The project finds a certain singularity.  Restarting “Grafts” at the end is logical, as if the spirit of the initial melodic idea was beneath the surface the whole time.  Part of this cohesion comes from the brilliant transition moments as the formal sections of the piece come to a close. Around 6:22, “Fluttering” offers its first sentiments before the slightly more formal 8-minute time slot. Coverdale begins to run the whole groove-state of the first section of the piece through a fade out and eventually through a high-pass (?) filter as spastic flutters of harp and electronic noise play around in the foreground.

Here, there’s a complete stop in movement around 7:54, but in the case of “Moments in Love,” the transition is even less pronounced. It almost feels like the high-melodies of “Flutter” fade out for 3 or 4 minutes and at around 12:30, the final wandering melodic idea begins to take shape.  Both of these transition point make the project ridiculously cohesive, while also turning into a slightly new direction.

Coverdale is certainly a fresh voice in ambient music. There’s traditional aesthetics in the mix, but she looks forward with a particularly lively approach to musical phrase and instrumental mixing. A return to a more “full-length” format is likely and she’s sure to amaze, but these 22 minutes are nearly flawless and impossible to put down.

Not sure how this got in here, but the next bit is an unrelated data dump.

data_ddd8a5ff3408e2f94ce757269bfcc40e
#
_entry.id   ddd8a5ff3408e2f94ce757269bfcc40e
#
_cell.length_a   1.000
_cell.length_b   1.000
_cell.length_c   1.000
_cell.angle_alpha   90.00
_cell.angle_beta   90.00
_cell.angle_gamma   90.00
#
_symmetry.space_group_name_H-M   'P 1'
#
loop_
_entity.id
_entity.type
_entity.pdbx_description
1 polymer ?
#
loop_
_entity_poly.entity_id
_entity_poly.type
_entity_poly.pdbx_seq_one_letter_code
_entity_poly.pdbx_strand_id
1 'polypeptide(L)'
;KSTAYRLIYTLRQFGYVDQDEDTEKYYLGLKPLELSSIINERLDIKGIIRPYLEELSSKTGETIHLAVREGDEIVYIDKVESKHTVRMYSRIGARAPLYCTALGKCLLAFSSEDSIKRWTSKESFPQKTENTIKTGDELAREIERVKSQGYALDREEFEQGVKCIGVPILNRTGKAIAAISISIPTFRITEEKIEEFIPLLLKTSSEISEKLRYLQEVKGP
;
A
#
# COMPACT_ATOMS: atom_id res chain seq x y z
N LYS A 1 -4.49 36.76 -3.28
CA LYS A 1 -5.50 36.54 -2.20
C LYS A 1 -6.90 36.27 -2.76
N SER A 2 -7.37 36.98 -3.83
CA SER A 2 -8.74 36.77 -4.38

-Donovan Burtan


Vince Staples-Big Fish Theory: ALBUM REVIEW

Vince Staples’s persona is perhaps most well explained by his case for pandas as his favourite animal: “He thinks they all wanna die. It’s true that zookeepers often have to force them to procreate. Vince cites that—and the fact they just look so sad—as evidence they hate being alive. They’re his favourite animal.”  The world is dark and terrible, but Staples also sounds like he’s half playing around all the time as if the concept of thinking the world is gross is “corny”—one of his most used words.  On “Big Fish Theory,” Staples maintains his usual drawl speech and coy attitude as huge, biting electronic-influenced beats explode beneath him and hooks talk up his come up, moving from little pond problems to “countin’ up hundreds by the thousands.”